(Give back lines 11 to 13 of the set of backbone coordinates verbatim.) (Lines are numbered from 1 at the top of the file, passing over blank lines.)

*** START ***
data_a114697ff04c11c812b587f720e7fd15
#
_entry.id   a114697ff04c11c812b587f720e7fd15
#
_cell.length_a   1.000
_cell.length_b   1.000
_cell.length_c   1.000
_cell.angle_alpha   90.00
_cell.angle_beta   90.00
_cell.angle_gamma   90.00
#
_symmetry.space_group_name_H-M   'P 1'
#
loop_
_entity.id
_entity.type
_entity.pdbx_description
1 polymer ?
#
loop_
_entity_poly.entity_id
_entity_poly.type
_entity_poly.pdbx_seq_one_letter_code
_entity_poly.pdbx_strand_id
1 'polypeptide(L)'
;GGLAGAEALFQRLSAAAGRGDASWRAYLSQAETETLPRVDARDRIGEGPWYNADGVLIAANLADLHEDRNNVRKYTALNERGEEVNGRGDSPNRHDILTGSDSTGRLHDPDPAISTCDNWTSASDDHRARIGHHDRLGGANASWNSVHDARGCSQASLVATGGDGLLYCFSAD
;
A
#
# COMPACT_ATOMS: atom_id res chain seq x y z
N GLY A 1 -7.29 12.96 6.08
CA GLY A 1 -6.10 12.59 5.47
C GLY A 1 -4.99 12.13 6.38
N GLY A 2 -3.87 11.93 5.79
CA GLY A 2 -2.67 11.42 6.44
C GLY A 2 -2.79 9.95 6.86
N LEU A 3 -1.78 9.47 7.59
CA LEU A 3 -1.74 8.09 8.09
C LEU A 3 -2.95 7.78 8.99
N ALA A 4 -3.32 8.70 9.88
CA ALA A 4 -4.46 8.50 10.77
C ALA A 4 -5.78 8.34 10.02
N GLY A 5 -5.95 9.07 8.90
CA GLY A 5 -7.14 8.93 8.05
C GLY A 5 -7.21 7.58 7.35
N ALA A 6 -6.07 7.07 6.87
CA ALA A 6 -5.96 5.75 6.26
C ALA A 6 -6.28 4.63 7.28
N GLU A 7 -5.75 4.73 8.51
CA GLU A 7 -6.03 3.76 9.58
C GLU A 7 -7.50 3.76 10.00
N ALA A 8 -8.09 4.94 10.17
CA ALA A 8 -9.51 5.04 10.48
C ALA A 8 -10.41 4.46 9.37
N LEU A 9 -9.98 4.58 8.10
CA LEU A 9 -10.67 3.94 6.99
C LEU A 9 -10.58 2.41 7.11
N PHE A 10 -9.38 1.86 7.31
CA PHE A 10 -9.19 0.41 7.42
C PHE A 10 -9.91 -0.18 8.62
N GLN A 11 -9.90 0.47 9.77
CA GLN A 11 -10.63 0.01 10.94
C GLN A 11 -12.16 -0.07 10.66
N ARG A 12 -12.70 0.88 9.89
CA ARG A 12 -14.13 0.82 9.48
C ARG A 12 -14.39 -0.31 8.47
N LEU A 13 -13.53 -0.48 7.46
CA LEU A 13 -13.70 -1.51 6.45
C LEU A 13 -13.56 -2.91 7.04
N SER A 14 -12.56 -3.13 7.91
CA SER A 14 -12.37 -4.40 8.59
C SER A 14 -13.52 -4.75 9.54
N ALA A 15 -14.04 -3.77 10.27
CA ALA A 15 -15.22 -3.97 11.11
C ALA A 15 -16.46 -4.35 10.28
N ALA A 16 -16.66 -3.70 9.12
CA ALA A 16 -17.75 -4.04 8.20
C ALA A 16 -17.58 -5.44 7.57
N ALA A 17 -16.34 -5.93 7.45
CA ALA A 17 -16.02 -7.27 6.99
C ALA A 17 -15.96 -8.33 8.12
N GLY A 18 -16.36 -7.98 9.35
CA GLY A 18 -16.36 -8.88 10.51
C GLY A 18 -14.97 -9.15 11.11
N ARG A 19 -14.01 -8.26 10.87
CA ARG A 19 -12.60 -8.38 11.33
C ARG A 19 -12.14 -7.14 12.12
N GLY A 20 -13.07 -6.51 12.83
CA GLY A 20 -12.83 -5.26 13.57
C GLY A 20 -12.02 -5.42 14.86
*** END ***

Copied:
#
_symmetry.space_group_name_H-M   'P 1'
#